What I mean is that they can start with many things. They can start selling various sizes of clothes first. They may start to make the brand’s size generally rise to 26 size and fall to 0 size, and categories without these sizes will be split in the store. There are more editors in the magazine, more representation on the magazine’s page, and these are things about clothing and style, not just a naked curvy woman.
There are a lot of things that can be done on a very basic level, and then I hope that with the leaps and changes in technology and all the changes we see so many other industries can really focus on and solve these problems in the fashion industry and re Think about the way we make clothing, the way we make clothing. Innovate in the same way they did in the industrial revolution, change the method and make it open and more inclusive.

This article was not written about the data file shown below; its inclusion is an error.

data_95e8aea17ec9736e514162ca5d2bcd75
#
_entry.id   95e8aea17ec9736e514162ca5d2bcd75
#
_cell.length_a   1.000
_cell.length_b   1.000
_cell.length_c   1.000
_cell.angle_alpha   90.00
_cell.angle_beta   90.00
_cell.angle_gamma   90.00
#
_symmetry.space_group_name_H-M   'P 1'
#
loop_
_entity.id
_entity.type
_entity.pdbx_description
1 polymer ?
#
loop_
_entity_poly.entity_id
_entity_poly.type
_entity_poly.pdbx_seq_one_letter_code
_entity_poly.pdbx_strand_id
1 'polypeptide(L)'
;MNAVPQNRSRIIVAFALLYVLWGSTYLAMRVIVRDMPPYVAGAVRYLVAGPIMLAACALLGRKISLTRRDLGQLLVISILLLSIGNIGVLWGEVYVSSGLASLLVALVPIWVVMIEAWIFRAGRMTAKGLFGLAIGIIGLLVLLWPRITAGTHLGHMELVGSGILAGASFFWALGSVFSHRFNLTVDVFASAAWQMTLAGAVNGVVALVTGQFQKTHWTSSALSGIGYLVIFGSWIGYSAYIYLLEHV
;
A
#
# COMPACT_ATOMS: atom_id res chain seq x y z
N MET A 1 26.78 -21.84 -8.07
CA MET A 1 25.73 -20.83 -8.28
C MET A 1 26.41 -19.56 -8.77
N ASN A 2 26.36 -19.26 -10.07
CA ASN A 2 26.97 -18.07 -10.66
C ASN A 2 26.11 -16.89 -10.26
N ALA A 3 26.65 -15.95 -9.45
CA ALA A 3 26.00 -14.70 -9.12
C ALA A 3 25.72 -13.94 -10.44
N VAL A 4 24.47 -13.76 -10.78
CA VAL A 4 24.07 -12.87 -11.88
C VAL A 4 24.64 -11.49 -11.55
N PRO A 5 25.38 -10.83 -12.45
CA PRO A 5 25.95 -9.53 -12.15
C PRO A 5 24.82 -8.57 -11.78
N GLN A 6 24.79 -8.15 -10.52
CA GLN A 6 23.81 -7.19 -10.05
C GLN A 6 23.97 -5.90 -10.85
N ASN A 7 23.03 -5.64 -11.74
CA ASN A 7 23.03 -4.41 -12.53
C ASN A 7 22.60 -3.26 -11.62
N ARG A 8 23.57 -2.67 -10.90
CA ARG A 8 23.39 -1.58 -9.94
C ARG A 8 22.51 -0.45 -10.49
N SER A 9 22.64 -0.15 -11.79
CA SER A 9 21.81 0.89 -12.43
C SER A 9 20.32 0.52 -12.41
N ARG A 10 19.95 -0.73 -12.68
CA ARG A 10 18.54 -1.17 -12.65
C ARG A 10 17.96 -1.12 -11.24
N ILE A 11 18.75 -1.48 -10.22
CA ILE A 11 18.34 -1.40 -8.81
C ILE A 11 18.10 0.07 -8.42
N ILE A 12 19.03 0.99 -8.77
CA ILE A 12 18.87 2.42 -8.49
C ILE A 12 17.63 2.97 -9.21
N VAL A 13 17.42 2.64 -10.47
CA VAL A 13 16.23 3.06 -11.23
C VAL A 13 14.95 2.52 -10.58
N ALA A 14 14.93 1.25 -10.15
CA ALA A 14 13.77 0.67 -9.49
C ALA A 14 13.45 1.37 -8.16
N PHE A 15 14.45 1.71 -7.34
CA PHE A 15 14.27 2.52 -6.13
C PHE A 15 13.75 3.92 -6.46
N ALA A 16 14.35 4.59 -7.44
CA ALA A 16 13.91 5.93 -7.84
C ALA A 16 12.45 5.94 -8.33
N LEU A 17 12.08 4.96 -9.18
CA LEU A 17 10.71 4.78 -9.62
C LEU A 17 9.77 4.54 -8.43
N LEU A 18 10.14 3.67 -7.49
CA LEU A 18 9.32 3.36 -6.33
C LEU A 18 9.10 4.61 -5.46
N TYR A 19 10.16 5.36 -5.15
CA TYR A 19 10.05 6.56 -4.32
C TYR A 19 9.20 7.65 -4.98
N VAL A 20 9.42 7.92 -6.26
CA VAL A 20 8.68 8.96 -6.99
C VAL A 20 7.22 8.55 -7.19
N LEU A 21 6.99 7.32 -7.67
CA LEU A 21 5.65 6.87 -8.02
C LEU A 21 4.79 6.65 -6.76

It seems that there is usually such an idea, oh, what you don’t understand is that we can’t do this. So what’s interesting about this exhibition is that it clearly shows that the iron law that is usually regarded as nature was invented 120 years ago. Do you understand? It was not a long time ago.
Indeed, this is the point. Our body is natural and our clothes are fabricated. This is something made. There are ways to change the manufacturing process. This is something we can figure out how to innovate. I think that now, with all the other dialogues and innovations in culture and society, discussions and debates, fashion needs to catch up. Fashion needs to communicate with the truly inclusive dialogue that is currently underway. If you do not do this, it may be left behind and it seems to be losing contact.